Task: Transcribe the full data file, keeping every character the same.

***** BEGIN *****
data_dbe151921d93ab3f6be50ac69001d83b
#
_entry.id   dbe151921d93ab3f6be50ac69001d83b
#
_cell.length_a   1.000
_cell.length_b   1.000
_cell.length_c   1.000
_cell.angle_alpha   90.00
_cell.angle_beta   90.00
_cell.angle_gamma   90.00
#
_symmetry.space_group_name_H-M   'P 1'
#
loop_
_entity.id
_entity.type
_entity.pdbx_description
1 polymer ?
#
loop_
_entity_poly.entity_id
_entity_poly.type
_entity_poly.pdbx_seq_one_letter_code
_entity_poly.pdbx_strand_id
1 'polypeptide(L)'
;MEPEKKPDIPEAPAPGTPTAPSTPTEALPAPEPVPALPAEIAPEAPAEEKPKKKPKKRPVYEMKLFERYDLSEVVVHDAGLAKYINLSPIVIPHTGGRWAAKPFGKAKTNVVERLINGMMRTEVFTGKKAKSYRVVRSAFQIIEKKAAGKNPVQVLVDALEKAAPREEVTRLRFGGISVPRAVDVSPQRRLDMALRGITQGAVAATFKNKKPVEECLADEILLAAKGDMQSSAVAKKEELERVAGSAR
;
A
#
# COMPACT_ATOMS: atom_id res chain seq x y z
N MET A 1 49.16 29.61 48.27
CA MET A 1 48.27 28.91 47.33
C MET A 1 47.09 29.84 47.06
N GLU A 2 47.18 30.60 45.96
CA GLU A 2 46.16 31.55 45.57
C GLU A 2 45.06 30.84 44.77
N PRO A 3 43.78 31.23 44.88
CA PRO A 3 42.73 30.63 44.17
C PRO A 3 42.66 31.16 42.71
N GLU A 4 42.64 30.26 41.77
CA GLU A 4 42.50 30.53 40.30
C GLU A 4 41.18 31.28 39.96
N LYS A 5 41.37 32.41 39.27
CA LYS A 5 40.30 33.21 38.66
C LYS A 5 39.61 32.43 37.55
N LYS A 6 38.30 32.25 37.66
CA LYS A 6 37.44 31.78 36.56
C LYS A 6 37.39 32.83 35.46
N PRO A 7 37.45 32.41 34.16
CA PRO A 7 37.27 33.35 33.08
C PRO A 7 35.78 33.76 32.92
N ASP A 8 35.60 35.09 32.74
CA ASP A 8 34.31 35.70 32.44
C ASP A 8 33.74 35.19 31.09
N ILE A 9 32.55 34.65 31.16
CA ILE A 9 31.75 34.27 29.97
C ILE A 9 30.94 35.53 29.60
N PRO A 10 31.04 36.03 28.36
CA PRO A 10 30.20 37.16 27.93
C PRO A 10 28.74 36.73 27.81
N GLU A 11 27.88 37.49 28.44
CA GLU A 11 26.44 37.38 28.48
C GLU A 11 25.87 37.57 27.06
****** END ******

data_dbe151921d93ab3f6be50ac69001d83b
#
_entry.id   dbe151921d93ab3f6be50ac69001d83b
#
_cell.length_a   1.000
_cell.length_b   1.000
_cell.length_c   1.000
_cell.angle_alpha   90.00
_cell.angle_beta   90.00
_cell.angle_gamma   90.00
#
_symmetry.space_group_name_H-M   'P 1'
#
loop_
_entity.id
_entity.type
_entity.pdbx_description
1 polymer ?
#
loop_
_entity_poly.entity_id
_entity_poly.type
_entity_poly.pdbx_seq_one_letter_code
_entity_poly.pdbx_strand_id
1 'polypeptide(L)'
;MEPEKKPDIPEAPAPGTPTAPSTPTEALPAPEPVPALPAEIAPEAPAEEKPKKKPKKRPVYEMKLFERYDLSEVVVHDAGLAKYINLSPIVIPHTGGRWAAKPFGKAKTNVVERLINGMMRTEVFTGKKAKSYRVVRSAFQIIEKKAAGKNPVQVLVDALEKAAPREEVTRLRFGGISVPRAVDVSPQRRLDMALRGITQGAVAATFKNKKPVEECLADEILLAAKGDMQSSAVAKKEELERVAGSAR
;
A
#
# COMPACT_ATOMS: atom_id res chain seq x y z
N MET A 1 49.16 29.61 48.27
CA MET A 1 48.27 28.91 47.33
C MET A 1 47.09 29.84 47.06
N GLU A 2 47.18 30.60 45.96
CA GLU A 2 46.16 31.55 45.57
C GLU A 2 45.06 30.84 44.77
N PRO A 3 43.78 31.23 44.88
CA PRO A 3 42.73 30.63 44.17
C PRO A 3 42.66 31.16 42.71
N GLU A 4 42.64 30.26 41.77
CA GLU A 4 42.50 30.53 40.30
C GLU A 4 41.18 31.28 39.96
N LYS A 5 41.37 32.41 39.27
CA LYS A 5 40.30 33.21 38.66
C LYS A 5 39.61 32.43 37.55
N LYS A 6 38.30 32.25 37.66
CA LYS A 6 37.44 31.78 36.56
C LYS A 6 37.39 32.83 35.46
N PRO A 7 37.45 32.41 34.16
CA PRO A 7 37.27 33.35 33.08
C PRO A 7 35.78 33.76 32.92
N ASP A 8 35.60 35.09 32.74
CA ASP A 8 34.31 35.70 32.44
C ASP A 8 33.74 35.19 31.09
N ILE A 9 32.55 34.65 31.16
CA ILE A 9 31.75 34.27 29.97
C ILE A 9 30.94 35.53 29.60
N PRO A 10 31.04 36.03 28.36
CA PRO A 10 30.20 37.16 27.93
C PRO A 10 28.74 36.73 27.81
N GLU A 11 27.88 37.49 28.44
CA GLU A 11 26.44 37.38 28.48
C GLU A 11 25.87 37.57 27.06